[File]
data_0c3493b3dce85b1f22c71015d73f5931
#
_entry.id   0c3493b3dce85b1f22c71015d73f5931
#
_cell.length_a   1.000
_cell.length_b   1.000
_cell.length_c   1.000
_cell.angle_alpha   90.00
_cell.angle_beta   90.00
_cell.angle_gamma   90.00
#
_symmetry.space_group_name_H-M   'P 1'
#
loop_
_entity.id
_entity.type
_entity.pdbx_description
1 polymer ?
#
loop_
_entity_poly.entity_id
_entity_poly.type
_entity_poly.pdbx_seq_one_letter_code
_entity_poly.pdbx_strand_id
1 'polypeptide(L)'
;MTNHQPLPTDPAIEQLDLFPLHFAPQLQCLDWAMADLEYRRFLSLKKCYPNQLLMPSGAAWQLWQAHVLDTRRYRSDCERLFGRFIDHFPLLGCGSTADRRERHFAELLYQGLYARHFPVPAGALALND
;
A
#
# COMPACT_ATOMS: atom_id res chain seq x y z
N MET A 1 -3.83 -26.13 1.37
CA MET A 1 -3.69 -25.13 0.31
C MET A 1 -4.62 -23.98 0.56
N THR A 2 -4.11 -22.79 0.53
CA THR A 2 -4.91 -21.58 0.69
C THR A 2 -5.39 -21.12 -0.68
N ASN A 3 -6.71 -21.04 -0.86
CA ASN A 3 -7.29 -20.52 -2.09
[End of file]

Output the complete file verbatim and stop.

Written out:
data_0c3493b3dce85b1f22c71015d73f5931
#
_entry.id   0c3493b3dce85b1f22c71015d73f5931
#
_cell.length_a   1.000
_cell.length_b   1.000
_cell.length_c   1.000
_cell.angle_alpha   90.00
_cell.angle_beta   90.00
_cell.angle_gamma   90.00
#
_symmetry.space_group_name_H-M   'P 1'
#
loop_
_entity.id
_entity.type
_entity.pdbx_description
1 polymer ?
#
loop_
_entity_poly.entity_id
_entity_poly.type
_entity_poly.pdbx_seq_one_letter_code
_entity_poly.pdbx_strand_id
1 'polypeptide(L)'
;MTNHQPLPTDPAIEQLDLFPLHFAPQLQCLDWAMADLEYRRFLSLKKCYPNQLLMPSGAAWQLWQAHVLDTRRYRSDCERLFGRFIDHFPLLGCGSTADRRERHFAELLYQGLYARHFPVPAGALALND
;
A
#
# COMPACT_ATOMS: atom_id res chain seq x y z
N MET A 1 -3.83 -26.13 1.37
CA MET A 1 -3.69 -25.13 0.31
C MET A 1 -4.62 -23.98 0.56
N THR A 2 -4.11 -22.79 0.53
CA THR A 2 -4.91 -21.58 0.69
C THR A 2 -5.39 -21.12 -0.68
N ASN A 3 -6.71 -21.04 -0.86
CA ASN A 3 -7.29 -20.52 -2.09